Bringing international experts to Queen’s

Bringing international experts to Queen’s

By Sarah Linders

March 26, 2018


The Principal’s Development Fund (PDF) is open for applications, with some changes over last year.

The Fund supports Queen’s faculty by providing funding for international academic opportunities. The three categories in previous years have been restructured into two. Applicants can request up to $3,000 to assist in travel expenses for either category.

[Dr. Shoshana Zuboff gives a lecture on surveillance capitalism (Photo: Surveillance Studies Centre)]
Dr. Shoshana Zuboff gives a public lecture on surveillance capitalism. (Photo: Surveillance Studies Centre)

Category one supports faculty in bringing renown international scholars from around the world, including from the Matariki Network of Universities (MNU), to visit Queen’s.

Category two supports faculty to travel internationally to share their research and collaborate with MNU institutions. The MNU includes University of Western Australia (Australia), Tübingen University (Germany), University of Otago (New Zealand), Uppsala University (Sweden), Durham University (United Kingdom), and Dartmouth College (United States).

David Lyon (Sociology and Surveillance Studies Centre) has taken advantage of the PDF to bring acclaimed and innovative international scholars to campus. He recently invited Shoshana Zuboff, professor emerita of Business Administration at Harvard Business School, to Queen’s to collaborate with a multidisciplinary project on big data surveillance.

“Dr. Zuboff has been an important pioneer in surveillance studies. She spoke about surveillance capitalism – how it works today, at the heart of the wealthiest corporations on earth,” says Dr. Lyon. “She gave a seminar at the Smith School of Business, and she has a wonderful pedagogical style. She also gave an undergraduate lecture, a public lecture, and private sessions with graduate students. It was very stimulating and worthwhile – she’s a thoughtful, provocative, wise, and incredible scholar who speaks from the heart, and I felt gratified that we chose her to come to Queen’s.”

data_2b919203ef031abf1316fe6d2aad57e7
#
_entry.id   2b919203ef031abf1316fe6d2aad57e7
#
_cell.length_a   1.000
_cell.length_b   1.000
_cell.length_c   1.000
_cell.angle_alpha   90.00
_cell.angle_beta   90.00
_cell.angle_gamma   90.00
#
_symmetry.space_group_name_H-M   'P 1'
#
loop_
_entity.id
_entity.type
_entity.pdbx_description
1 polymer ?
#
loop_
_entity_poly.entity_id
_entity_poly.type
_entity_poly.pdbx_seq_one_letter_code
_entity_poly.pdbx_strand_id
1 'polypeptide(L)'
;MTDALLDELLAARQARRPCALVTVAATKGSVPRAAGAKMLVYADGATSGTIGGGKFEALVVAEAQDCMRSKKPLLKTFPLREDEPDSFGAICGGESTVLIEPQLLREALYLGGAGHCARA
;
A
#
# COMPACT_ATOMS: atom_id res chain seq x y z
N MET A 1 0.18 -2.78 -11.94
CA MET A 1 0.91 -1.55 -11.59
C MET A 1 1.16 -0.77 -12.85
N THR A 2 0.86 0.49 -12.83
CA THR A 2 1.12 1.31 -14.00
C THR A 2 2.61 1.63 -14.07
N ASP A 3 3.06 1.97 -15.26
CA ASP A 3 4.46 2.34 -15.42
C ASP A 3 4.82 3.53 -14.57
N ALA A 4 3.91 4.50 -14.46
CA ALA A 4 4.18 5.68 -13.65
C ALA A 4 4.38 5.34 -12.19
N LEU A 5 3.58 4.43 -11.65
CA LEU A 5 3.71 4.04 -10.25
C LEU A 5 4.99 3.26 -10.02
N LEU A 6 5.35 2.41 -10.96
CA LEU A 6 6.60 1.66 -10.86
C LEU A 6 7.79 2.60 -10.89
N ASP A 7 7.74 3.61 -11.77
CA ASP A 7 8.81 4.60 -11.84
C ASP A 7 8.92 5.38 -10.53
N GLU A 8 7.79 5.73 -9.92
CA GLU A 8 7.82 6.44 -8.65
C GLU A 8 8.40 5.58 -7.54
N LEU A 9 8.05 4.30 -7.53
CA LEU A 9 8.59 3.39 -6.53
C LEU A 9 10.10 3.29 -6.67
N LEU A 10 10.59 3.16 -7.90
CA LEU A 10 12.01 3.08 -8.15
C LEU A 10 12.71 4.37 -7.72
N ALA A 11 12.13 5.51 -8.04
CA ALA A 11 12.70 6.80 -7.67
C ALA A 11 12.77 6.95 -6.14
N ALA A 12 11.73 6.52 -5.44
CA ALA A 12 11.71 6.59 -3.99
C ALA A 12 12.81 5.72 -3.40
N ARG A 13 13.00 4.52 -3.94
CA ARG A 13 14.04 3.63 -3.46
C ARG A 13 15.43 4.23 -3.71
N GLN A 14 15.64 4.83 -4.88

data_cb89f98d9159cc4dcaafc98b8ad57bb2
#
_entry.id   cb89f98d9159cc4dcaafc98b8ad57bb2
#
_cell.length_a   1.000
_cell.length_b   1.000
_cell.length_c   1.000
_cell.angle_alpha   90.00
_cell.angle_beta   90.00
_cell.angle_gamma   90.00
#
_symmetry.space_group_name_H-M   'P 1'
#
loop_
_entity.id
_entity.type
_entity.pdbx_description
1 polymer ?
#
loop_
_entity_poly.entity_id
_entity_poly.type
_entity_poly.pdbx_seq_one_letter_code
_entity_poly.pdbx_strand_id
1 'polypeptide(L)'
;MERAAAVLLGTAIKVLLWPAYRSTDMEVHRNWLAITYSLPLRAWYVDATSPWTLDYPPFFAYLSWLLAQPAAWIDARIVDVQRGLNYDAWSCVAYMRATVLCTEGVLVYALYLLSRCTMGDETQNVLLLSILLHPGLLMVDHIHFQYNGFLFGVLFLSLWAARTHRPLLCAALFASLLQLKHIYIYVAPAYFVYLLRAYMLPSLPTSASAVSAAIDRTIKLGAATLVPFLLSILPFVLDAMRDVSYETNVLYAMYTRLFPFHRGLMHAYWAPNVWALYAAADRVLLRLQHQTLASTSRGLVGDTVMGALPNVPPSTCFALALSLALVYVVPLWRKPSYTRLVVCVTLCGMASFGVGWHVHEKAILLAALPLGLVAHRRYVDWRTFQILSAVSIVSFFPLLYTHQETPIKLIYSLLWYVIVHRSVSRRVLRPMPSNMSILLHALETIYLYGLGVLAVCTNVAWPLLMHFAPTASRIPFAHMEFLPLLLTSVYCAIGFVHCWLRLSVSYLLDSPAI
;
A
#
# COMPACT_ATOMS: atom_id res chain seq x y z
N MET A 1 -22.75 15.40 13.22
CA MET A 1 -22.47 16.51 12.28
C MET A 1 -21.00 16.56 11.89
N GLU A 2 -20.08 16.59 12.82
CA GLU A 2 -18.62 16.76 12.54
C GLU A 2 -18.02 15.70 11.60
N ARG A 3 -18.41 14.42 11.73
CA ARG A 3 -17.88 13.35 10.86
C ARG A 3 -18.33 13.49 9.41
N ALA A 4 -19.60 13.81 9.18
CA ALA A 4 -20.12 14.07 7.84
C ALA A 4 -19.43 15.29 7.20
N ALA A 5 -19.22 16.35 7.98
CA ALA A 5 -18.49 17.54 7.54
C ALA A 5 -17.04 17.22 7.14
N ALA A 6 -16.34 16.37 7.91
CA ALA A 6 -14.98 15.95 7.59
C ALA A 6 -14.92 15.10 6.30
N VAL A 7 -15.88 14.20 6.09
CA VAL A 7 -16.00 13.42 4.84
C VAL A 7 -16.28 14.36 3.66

[Margaret Murphy with the Health Quality Research Collaborative (Photo: Lenora Duhn)]
Margaret Murphy (seated), the Principal’s Development Fund visiting scholar from Ireland, pictured with the Queen’s Health Quality (HQ) program leads, and members of the HQ Research Collaborative at the inaugural Queen’s Health Quality Research Forum.

Elizabeth VanDenKerkhof (Nursing) and Lenora Duhn (Nursing), members of the Health Quality (HQ) Research Collaborative team at Queen’s, together with other faculty members and local practice partners, applied for PDF funding to bring Margaret Murphy, External Lead, Patients for Patient Safety with the World Health Organization to Queen’s. Dr. VanDenKerkhof and other HQ faculty were inspired to invite Mrs. Murphy to Queen’s after hearing her speak at the Bader International Study Centre (BISC) in England during a HQ program elective.

During her visit to Queen’s, Mrs. Murphy was the keynote speaker for the inaugural Queen’s HQ Research Forum, and participated in meetings, luncheons, teaching rounds, and a number of presentations for researchers, educators, administrators, local patient advisors, students, and the public.

“The opportunity to provide a new, expert perspective and different way of thinking was a huge gift to the students, faculty, and clinicians,” says Dr. Duhn. “Mrs. Murphy left her mark on all of us, and emphasized some key points as educators/researchers/practitioners about leading with ‘head, heart, and hand’ when working in health care.”

Will Kymlicka (Philosophy) and Alice Hovorka (Geography and Planning) used the PDF to invite Helena Pedersen, senior lecturer at the University of Gothenburg in Sweden and expert in critical animal studies, to campus last fall.

[Dr. Pedersen gives a lecture on human-animal relations in research (Photo: Animals in Philosophy, Politics, Law, and Ethics)]
Dr. Helena Pedersen deliver a public lecture entitled “Posthumanist Education: Rethinking Human-Animal Relations in Teaching and Learning” (Photo: Animals in Philosophy, Politics, Law, and Ethics)

“We were delighted with the flexibility that the Fund offered us, not only to hold a public lecture and class visits, but also to organize a workshop with Dr. Pedersen about how to integrate animal studies more fully into the curriculum,” says Dr. Kymlicka. “Many of us at Queen’s are exploring how we can incorporate the importance of human-animal relations into our teaching. Dr. Pedersen’s visit was a great opportunity to share experiences and insights, and also discuss future possibilities with one of the world’s leading scholars in this exciting new field.”

Category one applications are due by April 23, 2018, and category two applications are accepted on a rolling basis. You can find more details about the funding process and rules here.